Let's rethink how we support infants

Consider nutrition first in the management of common infant functional gastrointestinal disorders (FGIDs) and cows’ milk protein allergy. Learn more about these conditions and find out when nutrition may be the best prescription.

Breastmilk benefits

Common infant feeding issues

Up to 50% of infants are affected by FGIDs.1 The most common among those up to 12 months of age are reflux, colic and constipation.1 In Australia and New Zealand, around 1 in 50 infants are allergic to cows’ milk protein.2

Swift identification of the signs and symptoms can help infants and families get the support they need.

Broader Impacts of FGIDs

Long-term impacts

Recommended Management

Current treatment practices

Research suggests that prescribed medications and over-the-counter remedies are frequently used to manage the symptoms of FGIDs.4,14,15 While there is some evidence to support pharmacological interventions for functional constipation, pharmacological therapy appears to offer no benefit for other FGIDs that occur in early life.4,14,16As such, infants suffering from FGIDs receive a large number of medical treatments that may be contraindicated or not substantiated scientifically.14,17 There is broad consensus that there is no indication for pharmacological treatment (such as proton pump inhibitors) in infants with colic or regurgitation, with no evidence of effectiveness and significant risks or negative side effects.16Cows’ milk protein allergy can present with either immediate (mediated by immunoglobulin (Ig)E) or delayed (non-IgE mediated) symptoms. Non-IgE mediated cows’ milk protein allergy can be particularly difficult to diagnose as symptoms are often also associated with FGIDs such as increased regurgitation, irritable behaviours and diarrhoea.6 There is evidence to suggest that it can take up to 10 months for infants to be diagnosed with cows’ milk protein allergy.19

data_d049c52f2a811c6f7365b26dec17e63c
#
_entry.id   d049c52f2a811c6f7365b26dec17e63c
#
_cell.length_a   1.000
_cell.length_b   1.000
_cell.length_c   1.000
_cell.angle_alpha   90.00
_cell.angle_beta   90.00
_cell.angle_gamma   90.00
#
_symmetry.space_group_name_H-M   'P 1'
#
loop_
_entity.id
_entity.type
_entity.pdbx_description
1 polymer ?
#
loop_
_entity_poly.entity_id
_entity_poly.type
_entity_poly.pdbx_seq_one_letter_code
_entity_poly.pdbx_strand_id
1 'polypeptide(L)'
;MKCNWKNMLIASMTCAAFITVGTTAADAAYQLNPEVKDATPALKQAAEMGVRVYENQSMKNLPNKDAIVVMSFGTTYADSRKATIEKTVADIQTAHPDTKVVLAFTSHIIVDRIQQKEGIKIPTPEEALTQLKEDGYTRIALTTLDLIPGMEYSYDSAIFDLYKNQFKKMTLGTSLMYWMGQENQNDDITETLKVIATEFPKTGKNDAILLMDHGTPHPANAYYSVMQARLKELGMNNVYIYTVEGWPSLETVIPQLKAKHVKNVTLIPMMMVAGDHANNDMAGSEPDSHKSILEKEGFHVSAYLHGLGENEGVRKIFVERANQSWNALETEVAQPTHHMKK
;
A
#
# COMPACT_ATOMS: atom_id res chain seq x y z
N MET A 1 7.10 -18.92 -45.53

Guidelines and recommendations for management of FGIDs

Management of FGIDs

First-line management of the most common FGIDs, particularly infant colic and regurgitation, should focus on parental reassurance and nutritional advice.1,4,14,16 The latter includes recommendations on feeding volume, frequency and techniques for all infants, and considering specialty formulas with proven effects for formula-fed infants with persisting symptoms.4 With the exception of functional constipation, drug treatment is seldom required.4

By simply providing parental reassurance and nutritional advice, pharmacists and general practitioners can make a difference for families suffering with infant FGIDs, with the potential to alleviate costs from public healthcare systems whilst treating according to best-practice guidelines.

Guidelines and recommendation for cows’ milk protein allergy2,6,20–23

Management of FGIDs

For infants where there is a strong suspicion of cows’ milk protein allergy, an elimination diet is required to confirm diagnosis. For breastfed infants, the mother will usually need to exclude cows’ milk protein from her own diet. For formula-fed infants up to 6 months old with mild to moderate cows’ milk protein allergy (not anaphylaxis), a cows’ milk based extensively-hydrolysed formula is generally the first-choice recommendation.